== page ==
A second Massachusetts resident has been diagnosed with cholera and four others are suspected of having the intestinal ailment, state disease trackers reported today.
Like the man treated this week at Massachusetts General Hospital for the disease, the other patients attended a lavish wedding at a resort in the Dominican Republic and fell ill upon returning home. All the patients are recovering, and there is no evidence the disease is spreading in Massachusetts, said Dr. Larry Madoff, director of the Division of Epidemiology and Immunization at the Massachusetts Department of Public Health.
A young woman complaining of diarrhea -- one of the hallmarks of cholera -- was treated in the emergency room at Brigham and Women's Hospital earlier this week and given oral rehydration, said Erin McDonough, spokeswoman for the Boston hospital. Preliminary testing found that the woman, who was not identified because of patient confidentiality laws, had cholera.
"The physician I spoke with said there's very little concern with cholera cases in the US because of the availability of medications and clean water," McDonough said. "It's unlikely there would be any transmission."
A father and his three children are suspected of having the bacterial condition, said Madoff, adding that disease specialists are awaiting laboratory tests on at least one member of the family before a firm diagnosis can be made.
"We're certainly very suspicious that one or more of the family members may turn out to be positive as well," Madoff said. That family, he said, was "in the same setting where we know everybody else acquired it."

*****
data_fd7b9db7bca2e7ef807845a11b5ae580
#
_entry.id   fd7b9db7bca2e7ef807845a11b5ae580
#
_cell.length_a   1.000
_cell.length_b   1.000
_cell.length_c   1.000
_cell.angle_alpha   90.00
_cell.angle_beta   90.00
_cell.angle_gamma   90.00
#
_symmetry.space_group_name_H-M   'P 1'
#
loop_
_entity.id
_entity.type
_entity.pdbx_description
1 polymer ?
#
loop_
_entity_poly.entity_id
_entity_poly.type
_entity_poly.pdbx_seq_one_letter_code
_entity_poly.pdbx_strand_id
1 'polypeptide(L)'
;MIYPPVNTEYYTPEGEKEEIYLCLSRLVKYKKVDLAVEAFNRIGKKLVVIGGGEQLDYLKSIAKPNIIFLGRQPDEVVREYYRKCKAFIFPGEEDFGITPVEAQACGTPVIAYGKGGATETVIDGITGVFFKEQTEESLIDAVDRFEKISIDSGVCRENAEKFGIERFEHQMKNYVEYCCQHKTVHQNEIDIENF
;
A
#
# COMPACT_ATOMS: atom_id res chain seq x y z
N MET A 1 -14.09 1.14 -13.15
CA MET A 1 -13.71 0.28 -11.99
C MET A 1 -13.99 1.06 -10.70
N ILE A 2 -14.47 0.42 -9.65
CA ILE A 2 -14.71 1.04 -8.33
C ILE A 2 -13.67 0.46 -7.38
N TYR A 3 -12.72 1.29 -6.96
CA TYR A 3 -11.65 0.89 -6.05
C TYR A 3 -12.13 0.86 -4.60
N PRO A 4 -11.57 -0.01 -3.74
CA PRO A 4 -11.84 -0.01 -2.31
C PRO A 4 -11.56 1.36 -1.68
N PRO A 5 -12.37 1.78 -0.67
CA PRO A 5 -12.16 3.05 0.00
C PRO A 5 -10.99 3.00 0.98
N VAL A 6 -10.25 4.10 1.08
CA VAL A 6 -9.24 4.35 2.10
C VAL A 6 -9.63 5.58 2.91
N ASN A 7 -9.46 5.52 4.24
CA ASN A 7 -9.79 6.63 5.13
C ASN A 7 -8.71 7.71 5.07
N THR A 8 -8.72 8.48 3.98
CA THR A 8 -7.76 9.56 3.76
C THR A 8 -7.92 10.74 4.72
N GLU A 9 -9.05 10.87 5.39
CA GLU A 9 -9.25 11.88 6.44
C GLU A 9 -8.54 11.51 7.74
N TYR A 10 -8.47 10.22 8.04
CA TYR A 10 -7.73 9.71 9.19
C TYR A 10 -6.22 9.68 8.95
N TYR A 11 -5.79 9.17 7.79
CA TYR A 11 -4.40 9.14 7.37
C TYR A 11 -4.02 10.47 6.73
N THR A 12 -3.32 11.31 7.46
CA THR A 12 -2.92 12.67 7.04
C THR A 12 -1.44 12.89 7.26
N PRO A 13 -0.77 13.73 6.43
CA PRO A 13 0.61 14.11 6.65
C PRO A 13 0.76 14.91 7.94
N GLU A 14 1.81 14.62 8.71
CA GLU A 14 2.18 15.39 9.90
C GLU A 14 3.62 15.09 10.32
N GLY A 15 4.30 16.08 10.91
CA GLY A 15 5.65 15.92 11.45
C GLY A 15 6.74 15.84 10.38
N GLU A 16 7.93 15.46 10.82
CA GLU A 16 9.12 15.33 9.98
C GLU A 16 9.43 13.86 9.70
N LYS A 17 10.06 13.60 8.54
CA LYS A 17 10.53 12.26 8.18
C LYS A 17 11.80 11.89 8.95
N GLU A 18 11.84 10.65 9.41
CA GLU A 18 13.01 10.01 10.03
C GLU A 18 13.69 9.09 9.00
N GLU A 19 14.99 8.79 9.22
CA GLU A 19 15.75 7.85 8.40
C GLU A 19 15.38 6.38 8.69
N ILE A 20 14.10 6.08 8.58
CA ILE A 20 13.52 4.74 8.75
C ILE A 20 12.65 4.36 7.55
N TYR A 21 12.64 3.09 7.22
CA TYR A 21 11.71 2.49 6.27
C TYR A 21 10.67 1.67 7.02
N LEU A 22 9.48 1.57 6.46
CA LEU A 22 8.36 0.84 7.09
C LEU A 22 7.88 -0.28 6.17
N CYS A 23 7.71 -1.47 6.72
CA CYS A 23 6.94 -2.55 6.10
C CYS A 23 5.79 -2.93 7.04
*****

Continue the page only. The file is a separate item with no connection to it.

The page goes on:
That setting was the Casa de Campo resort in the Dominican Republic, where more than 400 guests celebrated a wedding last weekend. Dozens -- including attendees from Venezuela, the United States, and elsewhere -- became sick after returning home. The timing of their symptoms suggests they were infected while in the Dominican Republic.
The source of the outbreak is unknown. It has been reported that guests dined on lobster, and shellfish can harbor the germs. But if food is cooked thoroughly, the risk of infection should be mitigated. Cholera most often spreads through tainted water or sewage but can be conveyed by contaminated food.
The resort issued a statement today saying that while it "deeply regrets the food poisoning/cholera cases that recently occurred during an exclusive wedding party in a private villa residence within our resort," the food, drinks, and ice were provided by an outside catering company hired by the party's hosts.
The strain of the disease circulating in the Dominican Republic has been linked to an epidemic in Haiti that has killed more than 3,000 since October.
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